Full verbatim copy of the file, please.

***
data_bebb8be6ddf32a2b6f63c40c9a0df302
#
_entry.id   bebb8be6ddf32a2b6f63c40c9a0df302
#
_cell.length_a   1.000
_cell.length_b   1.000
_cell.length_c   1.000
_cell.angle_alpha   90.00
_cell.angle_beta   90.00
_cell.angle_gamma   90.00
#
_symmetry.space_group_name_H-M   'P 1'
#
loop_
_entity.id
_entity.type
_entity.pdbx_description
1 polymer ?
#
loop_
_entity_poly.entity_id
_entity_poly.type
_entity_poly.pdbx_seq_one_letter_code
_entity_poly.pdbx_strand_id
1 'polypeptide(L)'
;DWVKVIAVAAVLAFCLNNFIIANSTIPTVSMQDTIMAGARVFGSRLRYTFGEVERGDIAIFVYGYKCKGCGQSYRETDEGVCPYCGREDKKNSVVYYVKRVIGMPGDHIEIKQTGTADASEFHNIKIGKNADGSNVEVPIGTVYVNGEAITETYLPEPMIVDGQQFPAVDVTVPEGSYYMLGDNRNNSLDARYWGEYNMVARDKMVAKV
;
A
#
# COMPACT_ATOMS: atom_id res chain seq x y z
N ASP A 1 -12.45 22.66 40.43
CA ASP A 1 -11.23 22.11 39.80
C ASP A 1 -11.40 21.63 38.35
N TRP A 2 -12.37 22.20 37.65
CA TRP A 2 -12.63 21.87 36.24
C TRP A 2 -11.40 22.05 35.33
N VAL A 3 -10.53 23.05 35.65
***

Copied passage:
data_bebb8be6ddf32a2b6f63c40c9a0df302
#
_entry.id   bebb8be6ddf32a2b6f63c40c9a0df302
#
_cell.length_a   1.000
_cell.length_b   1.000
_cell.length_c   1.000
_cell.angle_alpha   90.00
_cell.angle_beta   90.00
_cell.angle_gamma   90.00
#
_symmetry.space_group_name_H-M   'P 1'
#
loop_
_entity.id
_entity.type
_entity.pdbx_description
1 polymer ?
#
loop_
_entity_poly.entity_id
_entity_poly.type
_entity_poly.pdbx_seq_one_letter_code
_entity_poly.pdbx_strand_id
1 'polypeptide(L)'
;DWVKVIAVAAVLAFCLNNFIIANSTIPTVSMQDTIMAGARVFGSRLRYTFGEVERGDIAIFVYGYKCKGCGQSYRETDEGVCPYCGREDKKNSVVYYVKRVIGMPGDHIEIKQTGTADASEFHNIKIGKNADGSNVEVPIGTVYVNGEAITETYLPEPMIVDGQQFPAVDVTVPEGSYYMLGDNRNNSLDARYWGEYNMVARDKMVAKV
;
A
#
# COMPACT_ATOMS: atom_id res chain seq x y z
N ASP A 1 -12.45 22.66 40.43
CA ASP A 1 -11.23 22.11 39.80
C ASP A 1 -11.40 21.63 38.35
N TRP A 2 -12.37 22.20 37.65
CA TRP A 2 -12.63 21.87 36.24
C TRP A 2 -11.40 22.05 35.33
N VAL A 3 -10.53 23.05 35.65